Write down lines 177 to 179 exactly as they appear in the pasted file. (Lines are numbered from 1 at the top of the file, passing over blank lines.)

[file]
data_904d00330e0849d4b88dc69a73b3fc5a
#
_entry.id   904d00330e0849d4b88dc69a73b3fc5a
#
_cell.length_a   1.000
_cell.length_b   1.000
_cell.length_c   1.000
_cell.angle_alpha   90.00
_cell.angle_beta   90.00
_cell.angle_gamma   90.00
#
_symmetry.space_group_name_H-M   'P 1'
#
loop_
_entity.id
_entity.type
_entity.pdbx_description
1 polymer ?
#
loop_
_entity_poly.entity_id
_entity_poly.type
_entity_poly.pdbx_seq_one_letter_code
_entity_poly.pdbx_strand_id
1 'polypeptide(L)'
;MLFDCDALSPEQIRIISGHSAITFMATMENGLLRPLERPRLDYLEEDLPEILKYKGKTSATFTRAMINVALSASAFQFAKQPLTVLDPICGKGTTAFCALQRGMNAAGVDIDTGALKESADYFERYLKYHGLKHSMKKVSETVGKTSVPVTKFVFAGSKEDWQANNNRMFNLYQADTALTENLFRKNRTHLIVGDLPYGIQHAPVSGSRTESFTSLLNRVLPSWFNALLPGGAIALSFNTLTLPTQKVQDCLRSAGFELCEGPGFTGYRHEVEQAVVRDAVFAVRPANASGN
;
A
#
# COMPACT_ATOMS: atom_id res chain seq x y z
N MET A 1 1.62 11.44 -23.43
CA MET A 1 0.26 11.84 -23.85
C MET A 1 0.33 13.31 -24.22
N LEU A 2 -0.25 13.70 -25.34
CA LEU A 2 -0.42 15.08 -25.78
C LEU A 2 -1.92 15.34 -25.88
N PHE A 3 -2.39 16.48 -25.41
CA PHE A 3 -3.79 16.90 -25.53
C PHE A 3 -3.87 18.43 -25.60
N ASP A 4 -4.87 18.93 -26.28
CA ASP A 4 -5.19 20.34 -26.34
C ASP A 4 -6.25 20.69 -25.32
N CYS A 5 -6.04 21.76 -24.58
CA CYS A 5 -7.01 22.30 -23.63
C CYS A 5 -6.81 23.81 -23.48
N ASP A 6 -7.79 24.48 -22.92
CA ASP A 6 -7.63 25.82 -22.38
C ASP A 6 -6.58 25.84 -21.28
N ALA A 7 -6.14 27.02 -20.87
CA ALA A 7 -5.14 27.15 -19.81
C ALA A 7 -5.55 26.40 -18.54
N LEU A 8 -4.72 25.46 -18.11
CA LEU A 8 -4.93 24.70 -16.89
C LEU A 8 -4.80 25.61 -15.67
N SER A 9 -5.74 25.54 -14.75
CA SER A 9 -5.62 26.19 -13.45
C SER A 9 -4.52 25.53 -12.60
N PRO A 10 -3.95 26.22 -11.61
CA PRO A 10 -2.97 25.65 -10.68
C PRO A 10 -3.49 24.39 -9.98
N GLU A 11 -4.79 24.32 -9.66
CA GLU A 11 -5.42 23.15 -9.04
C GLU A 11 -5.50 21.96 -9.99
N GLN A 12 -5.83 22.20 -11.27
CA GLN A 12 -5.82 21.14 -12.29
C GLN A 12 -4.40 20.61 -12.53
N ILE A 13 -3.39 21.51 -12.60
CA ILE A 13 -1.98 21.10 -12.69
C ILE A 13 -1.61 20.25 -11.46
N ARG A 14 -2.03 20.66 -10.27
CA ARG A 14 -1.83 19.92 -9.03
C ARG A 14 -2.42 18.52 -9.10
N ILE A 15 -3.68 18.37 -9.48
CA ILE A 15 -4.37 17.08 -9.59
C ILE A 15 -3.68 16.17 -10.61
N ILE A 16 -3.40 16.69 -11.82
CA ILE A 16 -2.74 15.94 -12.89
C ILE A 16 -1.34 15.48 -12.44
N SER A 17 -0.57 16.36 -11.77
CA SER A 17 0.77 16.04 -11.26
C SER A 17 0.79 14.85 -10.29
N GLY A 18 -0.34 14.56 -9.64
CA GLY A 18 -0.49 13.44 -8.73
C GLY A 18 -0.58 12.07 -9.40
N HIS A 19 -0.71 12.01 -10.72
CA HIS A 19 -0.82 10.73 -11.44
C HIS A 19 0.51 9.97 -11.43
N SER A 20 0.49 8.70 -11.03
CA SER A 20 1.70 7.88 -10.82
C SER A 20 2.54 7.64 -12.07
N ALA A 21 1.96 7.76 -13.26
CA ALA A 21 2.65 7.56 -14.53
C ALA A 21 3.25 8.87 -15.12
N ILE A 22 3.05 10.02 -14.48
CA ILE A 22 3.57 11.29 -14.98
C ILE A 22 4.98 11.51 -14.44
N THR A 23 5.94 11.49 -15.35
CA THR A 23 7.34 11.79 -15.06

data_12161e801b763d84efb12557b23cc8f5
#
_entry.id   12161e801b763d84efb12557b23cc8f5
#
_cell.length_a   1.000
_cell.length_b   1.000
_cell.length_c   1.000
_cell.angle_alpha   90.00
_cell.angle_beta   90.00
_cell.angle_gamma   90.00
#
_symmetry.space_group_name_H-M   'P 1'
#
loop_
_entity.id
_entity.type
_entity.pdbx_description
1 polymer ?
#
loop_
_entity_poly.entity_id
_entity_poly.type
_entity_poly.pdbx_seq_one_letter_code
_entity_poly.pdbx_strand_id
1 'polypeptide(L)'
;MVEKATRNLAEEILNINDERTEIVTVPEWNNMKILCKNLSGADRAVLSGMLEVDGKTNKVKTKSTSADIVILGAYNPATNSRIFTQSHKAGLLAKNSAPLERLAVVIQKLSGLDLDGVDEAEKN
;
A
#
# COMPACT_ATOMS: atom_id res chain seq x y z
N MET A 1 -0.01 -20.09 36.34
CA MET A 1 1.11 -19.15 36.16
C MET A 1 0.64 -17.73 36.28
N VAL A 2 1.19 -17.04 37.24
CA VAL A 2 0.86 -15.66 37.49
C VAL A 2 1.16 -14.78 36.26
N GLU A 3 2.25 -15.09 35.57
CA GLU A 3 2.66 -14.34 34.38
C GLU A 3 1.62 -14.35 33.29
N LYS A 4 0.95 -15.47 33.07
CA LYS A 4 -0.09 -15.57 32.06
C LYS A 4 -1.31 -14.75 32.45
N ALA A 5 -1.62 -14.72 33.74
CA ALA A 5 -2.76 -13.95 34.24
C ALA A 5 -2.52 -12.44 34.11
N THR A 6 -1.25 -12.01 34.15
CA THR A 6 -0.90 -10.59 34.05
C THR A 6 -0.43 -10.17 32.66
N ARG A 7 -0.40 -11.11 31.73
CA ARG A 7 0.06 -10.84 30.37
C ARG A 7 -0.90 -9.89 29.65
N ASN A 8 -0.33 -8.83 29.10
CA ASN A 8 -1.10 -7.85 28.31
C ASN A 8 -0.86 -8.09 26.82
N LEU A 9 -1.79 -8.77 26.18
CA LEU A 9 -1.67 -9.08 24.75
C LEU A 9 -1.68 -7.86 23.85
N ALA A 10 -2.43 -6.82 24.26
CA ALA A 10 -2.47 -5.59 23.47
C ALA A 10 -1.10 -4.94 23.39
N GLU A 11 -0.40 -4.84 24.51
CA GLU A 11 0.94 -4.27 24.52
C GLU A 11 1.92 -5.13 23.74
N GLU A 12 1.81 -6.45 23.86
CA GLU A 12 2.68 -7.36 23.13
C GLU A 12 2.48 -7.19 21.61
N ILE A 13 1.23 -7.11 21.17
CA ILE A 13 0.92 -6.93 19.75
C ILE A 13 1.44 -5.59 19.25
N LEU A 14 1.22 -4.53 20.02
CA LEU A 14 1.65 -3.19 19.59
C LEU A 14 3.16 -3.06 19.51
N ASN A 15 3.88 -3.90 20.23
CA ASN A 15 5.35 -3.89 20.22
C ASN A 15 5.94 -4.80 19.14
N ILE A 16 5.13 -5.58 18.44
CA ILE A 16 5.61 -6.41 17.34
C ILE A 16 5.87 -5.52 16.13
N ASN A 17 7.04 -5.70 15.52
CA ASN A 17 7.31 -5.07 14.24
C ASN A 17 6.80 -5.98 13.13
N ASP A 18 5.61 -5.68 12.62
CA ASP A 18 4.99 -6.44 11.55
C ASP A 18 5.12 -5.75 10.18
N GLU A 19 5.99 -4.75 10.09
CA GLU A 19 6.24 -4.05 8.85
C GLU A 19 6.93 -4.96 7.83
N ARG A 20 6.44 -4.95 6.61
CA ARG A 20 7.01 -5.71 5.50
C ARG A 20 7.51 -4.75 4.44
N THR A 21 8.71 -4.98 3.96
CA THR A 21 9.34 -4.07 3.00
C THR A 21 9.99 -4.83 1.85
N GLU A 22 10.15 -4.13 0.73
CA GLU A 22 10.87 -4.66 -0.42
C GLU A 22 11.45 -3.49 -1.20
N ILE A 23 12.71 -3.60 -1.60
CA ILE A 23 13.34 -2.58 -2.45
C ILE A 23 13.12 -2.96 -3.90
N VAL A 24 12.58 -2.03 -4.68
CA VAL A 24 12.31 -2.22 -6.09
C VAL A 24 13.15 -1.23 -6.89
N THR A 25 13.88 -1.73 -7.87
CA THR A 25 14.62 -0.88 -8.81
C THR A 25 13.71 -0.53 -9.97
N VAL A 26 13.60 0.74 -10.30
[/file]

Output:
N ASN A 17 7.04 -5.70 15.52
CA ASN A 17 7.31 -5.07 14.24
C ASN A 17 6.80 -5.98 13.13